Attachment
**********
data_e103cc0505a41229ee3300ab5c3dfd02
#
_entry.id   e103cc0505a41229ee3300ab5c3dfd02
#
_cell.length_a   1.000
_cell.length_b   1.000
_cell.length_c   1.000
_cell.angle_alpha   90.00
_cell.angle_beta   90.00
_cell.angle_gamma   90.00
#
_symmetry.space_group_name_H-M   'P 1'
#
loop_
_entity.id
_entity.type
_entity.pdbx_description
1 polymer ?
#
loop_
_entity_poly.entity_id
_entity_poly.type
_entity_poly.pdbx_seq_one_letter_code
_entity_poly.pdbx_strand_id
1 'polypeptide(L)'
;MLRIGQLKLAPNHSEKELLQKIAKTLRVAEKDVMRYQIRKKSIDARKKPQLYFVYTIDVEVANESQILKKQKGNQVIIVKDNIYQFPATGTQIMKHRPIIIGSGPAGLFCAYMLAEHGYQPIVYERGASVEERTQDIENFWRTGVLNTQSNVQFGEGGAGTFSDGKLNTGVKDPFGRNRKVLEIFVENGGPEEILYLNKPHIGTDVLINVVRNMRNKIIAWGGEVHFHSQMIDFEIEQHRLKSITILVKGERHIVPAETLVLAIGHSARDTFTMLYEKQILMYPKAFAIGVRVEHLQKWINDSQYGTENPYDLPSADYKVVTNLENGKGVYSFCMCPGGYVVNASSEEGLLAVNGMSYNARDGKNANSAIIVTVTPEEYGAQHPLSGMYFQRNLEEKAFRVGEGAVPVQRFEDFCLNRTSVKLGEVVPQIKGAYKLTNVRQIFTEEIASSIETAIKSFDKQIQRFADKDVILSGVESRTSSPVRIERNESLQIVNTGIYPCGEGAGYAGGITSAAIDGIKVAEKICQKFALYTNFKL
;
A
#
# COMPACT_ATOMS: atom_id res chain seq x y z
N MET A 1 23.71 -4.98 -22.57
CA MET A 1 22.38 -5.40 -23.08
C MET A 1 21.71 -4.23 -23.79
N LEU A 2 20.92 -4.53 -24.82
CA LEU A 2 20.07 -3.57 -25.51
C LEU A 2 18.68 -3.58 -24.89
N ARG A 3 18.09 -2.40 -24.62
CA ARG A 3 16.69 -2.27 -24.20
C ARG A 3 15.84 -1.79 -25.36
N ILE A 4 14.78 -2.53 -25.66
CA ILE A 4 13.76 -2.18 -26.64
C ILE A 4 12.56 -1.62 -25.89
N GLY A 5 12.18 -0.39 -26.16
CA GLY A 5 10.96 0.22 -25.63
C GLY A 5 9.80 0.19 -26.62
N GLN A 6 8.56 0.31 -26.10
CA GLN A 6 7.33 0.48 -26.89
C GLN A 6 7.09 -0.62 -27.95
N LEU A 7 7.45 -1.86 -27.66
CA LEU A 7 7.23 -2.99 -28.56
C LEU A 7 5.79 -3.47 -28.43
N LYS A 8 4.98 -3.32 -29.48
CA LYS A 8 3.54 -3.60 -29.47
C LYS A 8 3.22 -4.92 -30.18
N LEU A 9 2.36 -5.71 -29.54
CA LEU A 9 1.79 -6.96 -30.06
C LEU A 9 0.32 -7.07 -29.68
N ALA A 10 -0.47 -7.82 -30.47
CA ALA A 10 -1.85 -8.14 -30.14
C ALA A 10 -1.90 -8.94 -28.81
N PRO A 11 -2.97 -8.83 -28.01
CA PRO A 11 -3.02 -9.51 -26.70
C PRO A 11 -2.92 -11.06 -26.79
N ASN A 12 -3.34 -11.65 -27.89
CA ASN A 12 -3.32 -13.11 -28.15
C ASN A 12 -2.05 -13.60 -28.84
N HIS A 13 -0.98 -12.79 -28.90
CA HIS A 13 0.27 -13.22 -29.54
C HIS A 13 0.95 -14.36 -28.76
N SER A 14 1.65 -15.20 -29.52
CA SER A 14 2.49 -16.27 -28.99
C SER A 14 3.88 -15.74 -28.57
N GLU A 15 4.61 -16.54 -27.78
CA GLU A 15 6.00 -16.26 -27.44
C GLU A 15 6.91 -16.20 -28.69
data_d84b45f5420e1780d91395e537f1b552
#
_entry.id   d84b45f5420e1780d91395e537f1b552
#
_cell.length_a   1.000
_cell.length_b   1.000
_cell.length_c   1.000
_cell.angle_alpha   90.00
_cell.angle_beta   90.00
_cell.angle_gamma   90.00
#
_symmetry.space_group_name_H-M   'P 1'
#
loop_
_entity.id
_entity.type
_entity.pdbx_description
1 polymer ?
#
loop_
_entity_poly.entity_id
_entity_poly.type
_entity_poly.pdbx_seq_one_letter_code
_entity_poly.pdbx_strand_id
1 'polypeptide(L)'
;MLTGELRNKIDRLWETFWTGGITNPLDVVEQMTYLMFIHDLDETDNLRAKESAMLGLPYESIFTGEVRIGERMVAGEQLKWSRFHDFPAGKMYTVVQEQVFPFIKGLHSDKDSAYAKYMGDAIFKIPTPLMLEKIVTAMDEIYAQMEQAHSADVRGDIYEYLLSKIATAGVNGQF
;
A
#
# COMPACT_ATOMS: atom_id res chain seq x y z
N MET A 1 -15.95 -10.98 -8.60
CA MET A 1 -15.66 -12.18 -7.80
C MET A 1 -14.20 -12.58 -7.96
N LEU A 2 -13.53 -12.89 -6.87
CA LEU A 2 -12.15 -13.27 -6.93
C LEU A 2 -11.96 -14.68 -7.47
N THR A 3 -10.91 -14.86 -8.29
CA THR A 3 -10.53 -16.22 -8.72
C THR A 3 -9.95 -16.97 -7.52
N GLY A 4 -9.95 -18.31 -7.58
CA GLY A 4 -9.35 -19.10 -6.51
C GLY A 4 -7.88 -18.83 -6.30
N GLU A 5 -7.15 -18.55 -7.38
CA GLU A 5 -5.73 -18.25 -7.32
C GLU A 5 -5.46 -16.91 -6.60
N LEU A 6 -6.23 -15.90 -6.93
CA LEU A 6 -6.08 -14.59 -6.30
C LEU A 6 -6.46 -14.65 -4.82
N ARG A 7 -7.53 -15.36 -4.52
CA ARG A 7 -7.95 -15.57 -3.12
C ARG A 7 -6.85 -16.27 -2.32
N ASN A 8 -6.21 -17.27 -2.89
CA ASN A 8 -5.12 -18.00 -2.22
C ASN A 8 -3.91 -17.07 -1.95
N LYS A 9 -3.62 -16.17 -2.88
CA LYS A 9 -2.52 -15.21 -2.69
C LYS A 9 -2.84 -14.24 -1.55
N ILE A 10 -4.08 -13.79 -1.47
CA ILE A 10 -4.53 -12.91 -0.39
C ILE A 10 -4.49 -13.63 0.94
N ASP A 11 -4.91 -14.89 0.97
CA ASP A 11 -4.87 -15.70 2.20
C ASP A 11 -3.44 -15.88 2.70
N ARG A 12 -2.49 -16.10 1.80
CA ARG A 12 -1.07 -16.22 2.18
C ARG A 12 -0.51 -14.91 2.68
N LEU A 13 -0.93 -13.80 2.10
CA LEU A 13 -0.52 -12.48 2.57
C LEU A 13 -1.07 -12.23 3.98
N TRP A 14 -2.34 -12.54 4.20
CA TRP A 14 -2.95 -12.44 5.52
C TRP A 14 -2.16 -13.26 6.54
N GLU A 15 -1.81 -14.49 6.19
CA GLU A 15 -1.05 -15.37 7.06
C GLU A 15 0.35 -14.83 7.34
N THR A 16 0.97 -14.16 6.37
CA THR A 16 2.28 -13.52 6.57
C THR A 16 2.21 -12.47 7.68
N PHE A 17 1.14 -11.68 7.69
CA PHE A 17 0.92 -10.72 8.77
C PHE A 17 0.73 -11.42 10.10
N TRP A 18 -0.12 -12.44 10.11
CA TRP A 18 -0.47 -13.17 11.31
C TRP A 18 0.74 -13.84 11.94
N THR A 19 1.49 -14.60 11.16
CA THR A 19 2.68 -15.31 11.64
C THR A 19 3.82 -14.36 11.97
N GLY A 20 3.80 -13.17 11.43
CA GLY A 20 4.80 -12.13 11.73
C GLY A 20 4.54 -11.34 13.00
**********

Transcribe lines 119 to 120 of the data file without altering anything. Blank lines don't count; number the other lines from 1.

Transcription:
CA GLU A 5 -5.73 -18.25 -7.32
C GLU A 5 -5.46 -16.91 -6.60